Learn more about public lands and other issues.

One Million Sq. Miles of Public Lands in the US


  • National Parks and Monuments
  • National Wildlife Refuges
  • Wilderness
  • Conservation and Recreation Areas
  • National Historic Sites, Battlefields, and Memorials
  • Wild and Scenic Rivers
  • National Seashores and Lakeshores
  • National Scenic and Historic Trails

Open to potential natural resource extraction:

  • BLM National System of Public Lands
  • National Forests

“Protected” ≠ Off Limits

What can I do at most National Monuments?

  • Hiking, Camping, & Climbing
  • Hunting & Fishing
  • Horseback Riding & Mountain Biking
  • Boating, Kayaking, Canoeing
  • Continuing to own and access private “inholdings”

Let Your Voice be Heard

"I support public land protections"

Sebastien Marchand


[i] Public land is any land owned by the federal government (i.e., the citizens of the United States).  Public lands with special protected status (see box pg.1) were never privately or state-owned, even before they received their protected status – they were always “public lands”; when the Western states became states, they already contained large percentages of public lands.

[ii] American Hiking Society, Hiking Trails In America 16 (June 2015),;, This Land Is Our Land,; Outdoor Industry Association, The Outdoor Recreation Economy 16 (2017)

[iii] Dep’t of the Interior, Economic Report FY 2016 2 (Sept. 25, 2017), (426,00 DOI Recreation Jobs on Public Lands); Forest Service, At A Glance—Job and Income Contributions (March 2017),; Dep’t of the Interior, Economic Report FY 2016 2 (Sept. 25, 2017), (50 billion Recreation Economic Output on Public Lands); Forest Service, At A Glance—Job and Income Contributions (March 2017),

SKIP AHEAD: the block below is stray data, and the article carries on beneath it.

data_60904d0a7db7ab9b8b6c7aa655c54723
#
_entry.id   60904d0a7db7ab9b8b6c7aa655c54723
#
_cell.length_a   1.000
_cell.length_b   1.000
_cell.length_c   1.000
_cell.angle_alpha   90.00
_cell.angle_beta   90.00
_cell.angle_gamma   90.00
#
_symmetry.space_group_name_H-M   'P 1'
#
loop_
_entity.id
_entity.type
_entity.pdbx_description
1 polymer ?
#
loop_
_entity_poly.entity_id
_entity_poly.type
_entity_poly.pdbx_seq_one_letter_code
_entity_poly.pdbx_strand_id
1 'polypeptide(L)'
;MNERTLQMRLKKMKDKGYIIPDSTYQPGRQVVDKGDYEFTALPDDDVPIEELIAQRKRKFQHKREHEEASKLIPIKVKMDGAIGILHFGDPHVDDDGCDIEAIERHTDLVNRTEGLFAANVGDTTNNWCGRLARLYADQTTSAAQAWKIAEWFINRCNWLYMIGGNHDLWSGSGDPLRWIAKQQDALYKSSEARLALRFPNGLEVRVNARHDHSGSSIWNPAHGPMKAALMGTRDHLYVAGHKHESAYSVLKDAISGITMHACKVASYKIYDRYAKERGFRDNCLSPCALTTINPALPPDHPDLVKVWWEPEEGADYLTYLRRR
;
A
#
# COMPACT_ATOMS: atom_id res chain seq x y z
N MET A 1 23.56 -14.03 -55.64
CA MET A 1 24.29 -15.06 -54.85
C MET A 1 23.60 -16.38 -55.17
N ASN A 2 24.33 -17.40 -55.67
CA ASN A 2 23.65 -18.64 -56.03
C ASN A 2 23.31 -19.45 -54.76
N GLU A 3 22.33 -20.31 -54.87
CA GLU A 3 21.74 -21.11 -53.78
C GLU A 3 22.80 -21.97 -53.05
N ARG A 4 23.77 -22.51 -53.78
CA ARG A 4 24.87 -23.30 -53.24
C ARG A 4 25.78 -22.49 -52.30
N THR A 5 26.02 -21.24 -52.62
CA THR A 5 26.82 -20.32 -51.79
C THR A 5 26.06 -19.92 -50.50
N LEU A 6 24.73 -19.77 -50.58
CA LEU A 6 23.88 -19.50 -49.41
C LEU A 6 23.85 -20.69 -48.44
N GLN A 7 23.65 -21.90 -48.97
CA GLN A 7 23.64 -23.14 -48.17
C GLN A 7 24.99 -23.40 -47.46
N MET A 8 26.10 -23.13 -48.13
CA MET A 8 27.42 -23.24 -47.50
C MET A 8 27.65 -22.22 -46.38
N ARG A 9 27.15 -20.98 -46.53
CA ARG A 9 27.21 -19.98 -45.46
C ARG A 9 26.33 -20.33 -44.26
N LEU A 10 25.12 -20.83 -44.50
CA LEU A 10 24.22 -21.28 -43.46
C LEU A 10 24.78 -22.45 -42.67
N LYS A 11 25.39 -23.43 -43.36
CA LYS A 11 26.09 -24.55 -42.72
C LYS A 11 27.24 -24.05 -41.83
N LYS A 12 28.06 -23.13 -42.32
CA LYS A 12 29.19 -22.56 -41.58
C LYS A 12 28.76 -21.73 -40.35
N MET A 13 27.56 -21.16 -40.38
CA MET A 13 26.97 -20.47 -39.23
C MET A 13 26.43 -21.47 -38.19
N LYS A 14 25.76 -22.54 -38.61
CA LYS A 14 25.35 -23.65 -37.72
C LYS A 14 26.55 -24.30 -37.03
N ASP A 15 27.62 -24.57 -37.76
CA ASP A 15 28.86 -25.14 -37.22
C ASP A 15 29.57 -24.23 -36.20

[iv] Executive Order, Review of Designations Under the Antiquities Act (Apr. 26, 2017), available at; Press Release, Secretary Zinke Sends Monument Report to the White House, Aug. 24, 2017, available at

[v] Wilderness Society, Starting today, companies can mine in former Bears Ears and Grand Staircase-Escalante (Feb. 2, 2018),; Kathryn Van Waes, American Hiking Society, What Just Happened in Utah,; President Donald Trump, Remarks on Antiquities Act Designations (Dec. 4, 2017), available at

[vi] Chris D’Angelo, A Canadian Firm Prepares To Mine Land Trump Cut From Monument Protections, Huff. Post (June 19, 2018), available at

[vii] Headwaters Economics, Updated Summary: The Economic Importance of National Monuments to Local Communities (Spring 2017), citing Rasker, R., P.H. Gude, M. Delorey. 2013. The Effect of Protected Federal Lands on Economic Prosperity in the NonMetropolitan West. Journal of Regional Analysis and Policy.

[viii] See Exploring Innovative Solutions to Reduce the Department of the Interior’s Maintenance Backlog Before the H. Comm on Natural Resources, 115th Cong. (2018) (statement of U.S. Dep’t of the Interior), available at; See also U.S. Dep’t of Agric., Office of Inspector Gen., Forest Service Deferred Maintenance 2 (May 2017), available at

[ix] National Park Service Legacy Act, H.R. 2585/S.751, 115th Cong. (2017) (AHS endorsed legislation); National Park Restoration Act, H.R. 5210/S. 2509, 115th Cong. (2018); Land and National Park Deferred Maintenance Act, H.R. 2863, 115th Cong. (2017); National Park Service Restore Our Parks Act, S. 3172, 115th Cong. (2018).